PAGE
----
Hamilton House Medical Limited v Hillier
Every year the Low Pay Commission sets a basic rate as allowed for under the 1999 National Minimum Wage (NMW) regulations. In Hamilton House Medical Limited v Hillier, the Employment Appeal Tribunal (EAT) said that if an employee’s hours of work always attract premium rates of pay, the rate on which those are calculated must be the basic rate set under the regulations.
The claimant’s union, Unison, instructed Thompsons to act on her behalf.
Ms Hillier had worked for the Civil Service Benevolent Fund since 1998 when her current employer bought the care home where she worked. Her terms and conditions transferred over under the Transfer of Undertakings (Protection of Employment) Regulations.
Under her original contract, her basic rate of pay was £4.38 per hour plus a geriatric lead allowance. She then started working nights for which she was paid time and a third for weekday nights and time and two-thirds for weekend nights.
Her payslips from 2000 to 2002 showed she was paid a basic rate of £4.85 with enhanced rates for weekday nights and weekend nights. However, later pay slips showed a rate for night working only and not the basic rate. Her employer froze her rate of pay from the date of the transfer.
She claimed that her employer was in breach of the NMW regulations because her basic rate of pay was below the minimum rate.
And the tribunal agreed. It said that by continuing to pay her at the flat rate that she was on in 1998, her employer had failed to pay her the national minimum wage in relation to her basic pay.
It concluded that Hamilton House Medical “cannot look at the night rate as the final figure. What the Claimant was entitled to was the national minimum wage plus a third or two thirds according to which day she worked. To fail to pay her that is an unlawful deduction of wages."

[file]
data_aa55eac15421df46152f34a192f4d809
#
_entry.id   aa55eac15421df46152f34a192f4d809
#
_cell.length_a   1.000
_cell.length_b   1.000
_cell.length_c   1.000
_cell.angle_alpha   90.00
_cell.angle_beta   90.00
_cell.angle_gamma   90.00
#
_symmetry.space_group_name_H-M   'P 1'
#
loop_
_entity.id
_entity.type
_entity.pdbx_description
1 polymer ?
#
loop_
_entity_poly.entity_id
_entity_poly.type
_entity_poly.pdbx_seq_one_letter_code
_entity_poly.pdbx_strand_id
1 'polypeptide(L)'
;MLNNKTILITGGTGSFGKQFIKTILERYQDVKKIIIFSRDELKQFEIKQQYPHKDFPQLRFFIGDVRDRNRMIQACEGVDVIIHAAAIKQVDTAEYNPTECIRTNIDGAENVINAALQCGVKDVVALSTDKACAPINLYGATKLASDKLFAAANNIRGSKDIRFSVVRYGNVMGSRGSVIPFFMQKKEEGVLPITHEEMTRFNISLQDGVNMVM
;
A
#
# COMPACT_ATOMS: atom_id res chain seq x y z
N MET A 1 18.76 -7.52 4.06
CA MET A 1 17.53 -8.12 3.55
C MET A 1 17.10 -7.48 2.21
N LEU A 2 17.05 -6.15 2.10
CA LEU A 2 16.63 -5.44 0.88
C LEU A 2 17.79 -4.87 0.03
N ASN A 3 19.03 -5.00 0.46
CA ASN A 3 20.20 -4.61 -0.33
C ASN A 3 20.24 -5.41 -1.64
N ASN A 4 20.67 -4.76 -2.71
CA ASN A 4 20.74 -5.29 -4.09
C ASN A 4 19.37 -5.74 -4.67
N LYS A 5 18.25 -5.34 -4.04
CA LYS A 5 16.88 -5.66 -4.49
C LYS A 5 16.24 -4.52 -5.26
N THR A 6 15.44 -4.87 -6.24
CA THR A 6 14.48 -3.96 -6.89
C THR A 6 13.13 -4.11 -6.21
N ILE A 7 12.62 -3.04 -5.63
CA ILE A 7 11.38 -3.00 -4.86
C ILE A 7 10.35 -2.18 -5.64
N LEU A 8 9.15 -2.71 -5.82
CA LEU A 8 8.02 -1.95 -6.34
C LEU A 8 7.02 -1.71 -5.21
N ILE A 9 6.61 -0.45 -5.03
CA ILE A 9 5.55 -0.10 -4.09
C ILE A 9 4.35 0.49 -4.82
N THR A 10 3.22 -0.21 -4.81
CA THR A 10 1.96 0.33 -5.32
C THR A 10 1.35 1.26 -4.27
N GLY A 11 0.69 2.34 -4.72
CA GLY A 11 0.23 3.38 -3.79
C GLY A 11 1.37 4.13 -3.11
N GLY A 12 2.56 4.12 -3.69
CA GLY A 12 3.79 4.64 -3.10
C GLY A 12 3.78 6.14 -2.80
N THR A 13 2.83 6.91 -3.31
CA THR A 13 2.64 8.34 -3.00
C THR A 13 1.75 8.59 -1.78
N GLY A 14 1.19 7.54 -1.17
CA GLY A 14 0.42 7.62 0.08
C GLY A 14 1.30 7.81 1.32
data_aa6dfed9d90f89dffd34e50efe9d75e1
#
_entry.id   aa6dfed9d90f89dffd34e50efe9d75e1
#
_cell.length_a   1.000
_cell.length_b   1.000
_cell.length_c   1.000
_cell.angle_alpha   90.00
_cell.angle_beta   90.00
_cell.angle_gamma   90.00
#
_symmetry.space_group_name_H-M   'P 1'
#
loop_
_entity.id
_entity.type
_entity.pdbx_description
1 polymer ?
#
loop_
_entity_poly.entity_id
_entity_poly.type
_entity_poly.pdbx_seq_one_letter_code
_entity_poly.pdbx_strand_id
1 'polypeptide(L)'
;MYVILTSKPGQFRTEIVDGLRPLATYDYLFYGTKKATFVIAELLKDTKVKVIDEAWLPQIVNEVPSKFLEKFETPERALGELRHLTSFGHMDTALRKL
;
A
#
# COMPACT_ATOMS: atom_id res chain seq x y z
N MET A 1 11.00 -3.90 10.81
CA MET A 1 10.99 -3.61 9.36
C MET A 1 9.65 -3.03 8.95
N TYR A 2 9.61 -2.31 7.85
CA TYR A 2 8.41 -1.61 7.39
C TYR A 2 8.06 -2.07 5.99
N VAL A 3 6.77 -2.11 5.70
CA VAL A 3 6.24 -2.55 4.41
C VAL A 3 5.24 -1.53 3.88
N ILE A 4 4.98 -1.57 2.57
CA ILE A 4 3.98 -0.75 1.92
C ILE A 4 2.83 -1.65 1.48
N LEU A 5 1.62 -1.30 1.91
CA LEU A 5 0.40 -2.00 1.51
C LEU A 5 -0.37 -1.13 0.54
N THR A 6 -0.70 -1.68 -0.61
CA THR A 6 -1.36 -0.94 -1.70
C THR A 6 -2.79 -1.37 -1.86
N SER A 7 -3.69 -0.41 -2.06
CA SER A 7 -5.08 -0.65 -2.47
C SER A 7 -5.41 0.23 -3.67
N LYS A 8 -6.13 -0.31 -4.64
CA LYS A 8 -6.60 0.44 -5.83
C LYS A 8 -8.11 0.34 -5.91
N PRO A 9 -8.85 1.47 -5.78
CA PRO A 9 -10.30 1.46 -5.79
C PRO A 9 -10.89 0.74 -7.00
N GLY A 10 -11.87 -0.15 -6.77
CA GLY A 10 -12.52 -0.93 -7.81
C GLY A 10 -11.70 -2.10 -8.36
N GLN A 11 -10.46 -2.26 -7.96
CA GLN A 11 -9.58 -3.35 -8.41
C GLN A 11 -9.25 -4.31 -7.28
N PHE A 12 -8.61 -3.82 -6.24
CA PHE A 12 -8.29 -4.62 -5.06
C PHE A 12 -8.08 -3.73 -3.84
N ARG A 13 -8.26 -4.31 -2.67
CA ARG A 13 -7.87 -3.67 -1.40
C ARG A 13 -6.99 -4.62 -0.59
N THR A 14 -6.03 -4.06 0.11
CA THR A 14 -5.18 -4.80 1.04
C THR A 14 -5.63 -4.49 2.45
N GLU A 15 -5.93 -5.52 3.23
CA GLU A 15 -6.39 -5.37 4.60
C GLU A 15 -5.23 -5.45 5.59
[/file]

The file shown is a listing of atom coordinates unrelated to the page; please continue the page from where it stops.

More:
The employer appealed, arguing that if an employee is always paid at premium rates, then those rates become their basic rate which would mean that Mrs Hillier’s pay was actually above the NMW.
The EAT said that the key issue was the meaning of the words "The lowest rate per hour payable to the worker in respect of time worked by him involving those duties during the pay reference period” in regulation 31(1)(c)(i) of the regulations.
It decided that the lowest rate payable during the reference period clearly had to be the minimum sum due under the contract of employment, as the regulation was intended to cover payments under the contract and not some other arbitrary amount. The employer had confused the word “paid” with “payable”.
It pointed out that the philosophy of the regulations was “clearly that an employee's basic minimum wage before overtime enhancement or other allowances should not fall below the statutory minimum and it seems to me that it would be completely contrary to the purpose of the legislation if that obligation could be avoided simply because an employee chooses to normally work those hours when she would be in receipt of some enhancement”
Mrs Hillier’s case was decided in the year of the 10th anniversary of enactment of the National Minimum Wage Regulations and it shows that it is just as important today as it was then in preventing employers from exploiting their employees.